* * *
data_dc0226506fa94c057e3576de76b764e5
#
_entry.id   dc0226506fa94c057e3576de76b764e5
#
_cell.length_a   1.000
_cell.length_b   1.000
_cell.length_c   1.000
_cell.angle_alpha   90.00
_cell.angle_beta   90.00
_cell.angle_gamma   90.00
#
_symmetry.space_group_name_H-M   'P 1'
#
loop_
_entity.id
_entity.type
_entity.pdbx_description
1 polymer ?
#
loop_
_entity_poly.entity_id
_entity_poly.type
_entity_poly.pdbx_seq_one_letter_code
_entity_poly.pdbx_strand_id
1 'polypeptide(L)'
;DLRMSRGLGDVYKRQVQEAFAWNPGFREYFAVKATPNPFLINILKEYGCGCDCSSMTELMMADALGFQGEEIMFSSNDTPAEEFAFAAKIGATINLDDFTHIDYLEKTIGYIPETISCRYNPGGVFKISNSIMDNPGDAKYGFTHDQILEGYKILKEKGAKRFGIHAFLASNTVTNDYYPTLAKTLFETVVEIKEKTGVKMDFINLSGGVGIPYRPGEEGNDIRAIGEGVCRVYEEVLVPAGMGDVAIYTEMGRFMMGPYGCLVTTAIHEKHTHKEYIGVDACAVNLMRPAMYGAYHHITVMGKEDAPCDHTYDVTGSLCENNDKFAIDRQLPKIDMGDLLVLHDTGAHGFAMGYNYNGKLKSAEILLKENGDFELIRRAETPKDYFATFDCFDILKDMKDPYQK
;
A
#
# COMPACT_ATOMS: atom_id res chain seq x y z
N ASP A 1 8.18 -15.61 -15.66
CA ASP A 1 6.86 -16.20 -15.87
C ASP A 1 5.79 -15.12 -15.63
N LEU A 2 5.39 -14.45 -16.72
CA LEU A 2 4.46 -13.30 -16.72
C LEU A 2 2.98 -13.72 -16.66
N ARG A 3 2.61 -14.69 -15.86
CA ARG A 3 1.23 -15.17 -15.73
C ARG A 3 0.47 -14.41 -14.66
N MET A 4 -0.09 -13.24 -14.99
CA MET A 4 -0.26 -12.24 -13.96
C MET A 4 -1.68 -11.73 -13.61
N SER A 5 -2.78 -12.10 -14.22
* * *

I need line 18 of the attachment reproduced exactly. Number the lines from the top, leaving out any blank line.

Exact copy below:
1 polymer ?